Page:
For many years now I have been running Mind Sports Clubs, as extra-murals, at a few schools. During that time I have come to some realisations, and have a few observations to make.

Mind Sports is a generic term used to encompass a variety of mental games, such as Chess, Checkers, Bridge, Go, boardgames and miniature wargaming. I believe that they offer a valuable addition to a child’s development, and any school’s extra-mural programme. Many schools will have a Chess Club, but the benefits of offering a range of games needs to be considered.

I have a feeling that playing games is probably very good for developing cognitive skills generally. This is not the place to explore this notion, but as Einstein observed, “Games are the most elevated form of investigation.” The formal thinking, the effort that needs to go into analysing positions and understanding the tactical and strategic aims of good play in any game, and the work that needs to be done in terms of memorizing opening theories is all probably very good for working and developing general intelligence.

But beyond a general notion that mental exercise is probably good for you lies several social reasons for building strong Mind Sports at schools. Especially for boys. I don’t want to exclude girls here, but the following TED talk illustrates some of the factors which are disadvantaging boys in education these days, and illustrates a role that I believe Mind Sports can fill.

What emerges from this talk most strongly is the need for male role models, the need for good cognitive male role models, and the need for schools to engage with gaming sub-cultures and give them a space within the school.

eSports has recently been brought inside the fold of what Mind Sports encompasses, certainly in South Africa which is one of the few countries in the world to have an officially recognised sporting federation administer a range of games. Chess and Bridge are excluded for historical reasons, but all other codes fall under the aegis of Mind Sports South Africa. The incorporation of eSports, computer gaming, under Mind Sports has been somewhat controversial.

Many teachers, who are quite keen on seeing children play Checkers and other boardgames as an extra-mural, are dubious, at best, about seeing children play computer games, especially those that employ violence. This year Mind Sports South Africa introduced a high school eSports league, and probably the very first official inter-school eSports matches have been played, involving Warcraft III, DotA and CounterStrike.

Ali Carr-Chellman makes the case far more eloquently than I could, but I can add some personal observations from the Mind Sports programmes that I have run.

Firstly, it often seemed to me that, especially the boys who joined Mind Sports were often those who were being failed by the schooling system. Often very bright, their marks were low or they were socially disruptive. While I was running the Mind Sports Club at St Enda’s, an inner-city school in Johannesburg, some of the students who excelled at Checkers or Morabaraba were amongst those I found discussed at teacher meetings as being at risk. A visiting Checkers Grand Master played a simultaneous demonstration match against fifty of our students one year, and identified a number as being extremely gifted. These very same boys were being described as slow and problematic by their teachers!

A few years later, most of these same boys were identified as candidates for the St John’s Academy, and although I cannot prove it, I am convinced that some of the confidence that they gained from success at Mind Sports enabled them to rise above the difficulties they were experiencing in the classroom. Nothing helps someone who is under-achieving quite like being told that they are mentally gifted, I am sure!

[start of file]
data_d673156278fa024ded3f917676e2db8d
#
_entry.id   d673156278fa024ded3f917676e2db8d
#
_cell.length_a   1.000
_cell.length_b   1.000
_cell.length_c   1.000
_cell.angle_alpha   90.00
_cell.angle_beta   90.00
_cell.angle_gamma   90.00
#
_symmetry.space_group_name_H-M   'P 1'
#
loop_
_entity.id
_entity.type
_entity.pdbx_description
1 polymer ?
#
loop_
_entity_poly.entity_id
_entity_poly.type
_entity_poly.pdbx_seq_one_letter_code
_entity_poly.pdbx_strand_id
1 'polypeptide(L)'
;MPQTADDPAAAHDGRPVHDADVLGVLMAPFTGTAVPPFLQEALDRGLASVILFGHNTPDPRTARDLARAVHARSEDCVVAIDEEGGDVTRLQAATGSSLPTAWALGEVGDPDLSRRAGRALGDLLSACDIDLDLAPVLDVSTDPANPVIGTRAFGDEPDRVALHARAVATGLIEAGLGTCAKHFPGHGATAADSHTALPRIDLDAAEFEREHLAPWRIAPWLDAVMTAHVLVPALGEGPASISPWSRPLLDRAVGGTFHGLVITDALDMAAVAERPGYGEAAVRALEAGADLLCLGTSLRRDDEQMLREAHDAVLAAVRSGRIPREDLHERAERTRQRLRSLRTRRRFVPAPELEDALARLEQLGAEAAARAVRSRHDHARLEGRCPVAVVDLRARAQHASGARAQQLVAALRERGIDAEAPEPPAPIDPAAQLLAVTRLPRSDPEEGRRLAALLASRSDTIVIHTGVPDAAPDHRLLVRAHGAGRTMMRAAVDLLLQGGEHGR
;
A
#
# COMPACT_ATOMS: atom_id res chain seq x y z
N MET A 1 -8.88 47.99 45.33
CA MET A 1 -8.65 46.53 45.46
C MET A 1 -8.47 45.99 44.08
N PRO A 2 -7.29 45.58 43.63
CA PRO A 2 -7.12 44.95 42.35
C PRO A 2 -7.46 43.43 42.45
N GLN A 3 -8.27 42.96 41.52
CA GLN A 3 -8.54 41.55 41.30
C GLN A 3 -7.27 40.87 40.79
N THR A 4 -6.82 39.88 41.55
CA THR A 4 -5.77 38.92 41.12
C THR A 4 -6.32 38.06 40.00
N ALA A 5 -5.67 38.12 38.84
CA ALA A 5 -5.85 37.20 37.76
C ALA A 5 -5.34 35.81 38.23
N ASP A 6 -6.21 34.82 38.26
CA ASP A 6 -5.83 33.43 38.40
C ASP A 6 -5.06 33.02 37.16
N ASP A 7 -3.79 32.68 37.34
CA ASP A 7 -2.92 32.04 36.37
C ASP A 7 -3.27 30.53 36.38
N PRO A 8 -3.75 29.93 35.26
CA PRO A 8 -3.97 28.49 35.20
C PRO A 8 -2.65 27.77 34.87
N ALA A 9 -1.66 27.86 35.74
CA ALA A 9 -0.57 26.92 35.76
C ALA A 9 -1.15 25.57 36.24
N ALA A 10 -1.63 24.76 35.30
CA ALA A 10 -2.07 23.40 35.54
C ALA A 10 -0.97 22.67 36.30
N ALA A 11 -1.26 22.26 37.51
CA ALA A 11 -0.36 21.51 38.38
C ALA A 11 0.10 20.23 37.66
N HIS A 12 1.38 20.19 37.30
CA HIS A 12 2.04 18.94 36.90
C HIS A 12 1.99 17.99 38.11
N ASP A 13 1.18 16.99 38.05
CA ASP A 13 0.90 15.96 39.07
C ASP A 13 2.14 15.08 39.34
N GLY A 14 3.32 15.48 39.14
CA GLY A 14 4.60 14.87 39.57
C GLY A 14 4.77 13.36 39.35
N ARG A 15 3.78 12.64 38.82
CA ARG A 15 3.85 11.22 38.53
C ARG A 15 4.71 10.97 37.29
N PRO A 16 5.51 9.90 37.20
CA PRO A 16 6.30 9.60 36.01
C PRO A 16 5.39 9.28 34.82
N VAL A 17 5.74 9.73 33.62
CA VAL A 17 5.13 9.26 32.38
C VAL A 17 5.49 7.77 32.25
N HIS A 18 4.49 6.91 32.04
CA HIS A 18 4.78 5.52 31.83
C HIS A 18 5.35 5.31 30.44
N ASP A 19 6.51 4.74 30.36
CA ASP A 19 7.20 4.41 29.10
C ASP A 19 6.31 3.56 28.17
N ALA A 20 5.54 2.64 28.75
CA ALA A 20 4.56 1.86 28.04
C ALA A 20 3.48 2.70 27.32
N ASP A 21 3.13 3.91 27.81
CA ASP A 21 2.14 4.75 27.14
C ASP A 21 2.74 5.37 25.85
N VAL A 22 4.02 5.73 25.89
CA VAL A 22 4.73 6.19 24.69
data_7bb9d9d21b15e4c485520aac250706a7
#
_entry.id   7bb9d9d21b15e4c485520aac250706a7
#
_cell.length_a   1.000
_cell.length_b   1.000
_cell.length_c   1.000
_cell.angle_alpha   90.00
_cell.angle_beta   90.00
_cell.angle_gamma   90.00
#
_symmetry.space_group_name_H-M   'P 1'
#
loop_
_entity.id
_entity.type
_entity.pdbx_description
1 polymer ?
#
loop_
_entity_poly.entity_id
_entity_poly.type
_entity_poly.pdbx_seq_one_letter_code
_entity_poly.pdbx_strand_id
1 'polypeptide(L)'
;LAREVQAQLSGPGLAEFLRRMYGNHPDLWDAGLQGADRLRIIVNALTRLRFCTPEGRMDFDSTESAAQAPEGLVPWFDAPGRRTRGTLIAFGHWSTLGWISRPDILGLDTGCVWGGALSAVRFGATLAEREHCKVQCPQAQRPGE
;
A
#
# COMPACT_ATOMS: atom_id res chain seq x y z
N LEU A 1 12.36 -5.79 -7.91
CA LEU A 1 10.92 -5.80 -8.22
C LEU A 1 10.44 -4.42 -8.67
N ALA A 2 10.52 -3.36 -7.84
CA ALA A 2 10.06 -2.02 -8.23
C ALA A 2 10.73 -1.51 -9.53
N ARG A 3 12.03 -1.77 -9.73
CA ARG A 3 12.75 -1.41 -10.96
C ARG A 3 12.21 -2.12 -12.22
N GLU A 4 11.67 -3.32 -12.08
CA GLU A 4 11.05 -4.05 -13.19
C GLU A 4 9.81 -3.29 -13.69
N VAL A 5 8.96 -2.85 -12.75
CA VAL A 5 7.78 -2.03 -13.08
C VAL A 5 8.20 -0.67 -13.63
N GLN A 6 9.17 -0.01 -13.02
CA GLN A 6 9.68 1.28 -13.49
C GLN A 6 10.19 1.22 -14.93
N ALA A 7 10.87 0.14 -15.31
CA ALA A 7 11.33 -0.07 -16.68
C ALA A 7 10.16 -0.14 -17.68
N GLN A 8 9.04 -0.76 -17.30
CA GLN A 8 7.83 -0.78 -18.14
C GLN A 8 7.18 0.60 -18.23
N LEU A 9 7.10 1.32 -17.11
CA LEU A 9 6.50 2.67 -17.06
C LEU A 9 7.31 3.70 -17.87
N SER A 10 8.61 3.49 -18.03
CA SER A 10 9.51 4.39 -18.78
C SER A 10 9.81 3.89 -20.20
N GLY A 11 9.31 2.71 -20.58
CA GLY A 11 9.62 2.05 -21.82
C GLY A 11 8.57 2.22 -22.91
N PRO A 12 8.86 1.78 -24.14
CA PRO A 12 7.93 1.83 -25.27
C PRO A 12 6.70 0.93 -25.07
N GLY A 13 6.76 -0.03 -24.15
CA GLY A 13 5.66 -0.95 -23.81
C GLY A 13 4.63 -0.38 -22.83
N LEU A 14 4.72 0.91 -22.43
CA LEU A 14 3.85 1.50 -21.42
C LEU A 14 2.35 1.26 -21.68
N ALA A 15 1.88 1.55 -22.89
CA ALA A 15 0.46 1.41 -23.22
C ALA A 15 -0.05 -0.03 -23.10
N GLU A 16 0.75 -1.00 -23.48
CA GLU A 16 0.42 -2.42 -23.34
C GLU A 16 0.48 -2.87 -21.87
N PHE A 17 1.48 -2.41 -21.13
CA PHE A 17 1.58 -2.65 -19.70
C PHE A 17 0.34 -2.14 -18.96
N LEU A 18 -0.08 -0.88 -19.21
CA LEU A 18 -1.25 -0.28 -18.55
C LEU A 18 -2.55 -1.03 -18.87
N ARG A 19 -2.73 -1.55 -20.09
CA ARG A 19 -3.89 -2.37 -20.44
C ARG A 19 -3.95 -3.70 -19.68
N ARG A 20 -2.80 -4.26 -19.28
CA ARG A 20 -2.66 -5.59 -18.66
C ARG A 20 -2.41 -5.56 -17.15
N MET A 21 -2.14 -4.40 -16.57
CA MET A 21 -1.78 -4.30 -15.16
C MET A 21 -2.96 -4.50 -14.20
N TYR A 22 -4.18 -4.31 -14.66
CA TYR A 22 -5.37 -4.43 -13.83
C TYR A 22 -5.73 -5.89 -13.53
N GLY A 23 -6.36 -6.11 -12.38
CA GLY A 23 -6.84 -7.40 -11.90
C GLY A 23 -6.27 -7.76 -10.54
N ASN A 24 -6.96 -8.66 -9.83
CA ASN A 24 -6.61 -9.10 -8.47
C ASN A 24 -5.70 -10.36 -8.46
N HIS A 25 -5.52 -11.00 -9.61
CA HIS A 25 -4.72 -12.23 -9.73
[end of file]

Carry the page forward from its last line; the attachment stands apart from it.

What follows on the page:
My second observation is that for many boys especially, if you do not fit into the sporting hierarchies at school, you are condemned to finding refuge amongst the lesser sub-cultural hierarchies, where low self-esteem is often a contributing factor in turning boys off school. The geeky culture of gamers, both traditional boardgamers, and the eSport gamers is not generally rewarded within the school system. While many geeks are academically bright and are recognised for this, many are not, often because of the reasons outlined by Ali Carr-Chellman above. If they are not sporting then they receive no recognition at all. There are too many boys slipping through the gaps at school, and taking refuge in sub-cultures such as gaming. It seems to me that if we have a vibrant schools Mind Sports culture which recognises gaming skills and gives them recognition, we will have a way in, a way of helping these boys find their place within the schooling system.

My third observation revolves around the controversial inclusion of electronic gaming, and the need to have it recognised within the school environment. And here I want to bring the girls back into the discussion. I saw some stats recently which suggested that more girls than boys, in the tween age group were engaged in online gaming. Even where boys are still in the majority, it is certainly not the case that girls don’t play video games or game online, and increasingly teenagers and tweens especially are spending more time gaming online. As much time, in fact as they are spending in school. It is common sense then, to realise that if we don’t leverage some of the benefits to be derived from online gaming, and there are positives, we are wasting a considerable opportunity. Also, it is far too important to be left to chance. As teachers, and parents we need to have an influence on what our children are up to online. We have an imperative to help them make the best of it. Strong eSports at schools would go some way towards providing some of this leverage.

The tradition of Muscular Christianity, espoused by great educational thinkers such as Arnold, and immortalised in books such as Tom Brown’s School Days, places great stress on team sports in building character. All of this is true, but I believe, very strongly, that we need to help the digital generation, who are increasingly involved in eSports, whether we like it or not, develop the character building aspects of the online gaming world. This is a world where collaboration and co-operation are highly prized. It is a world where everyone is accepted and has a place. It is a world where those who break the codes are dealt with by the online community. It is not really a world teachers should be afraid of.


Posted by on June 30, 2011 in Gaming in Education, Mind Sports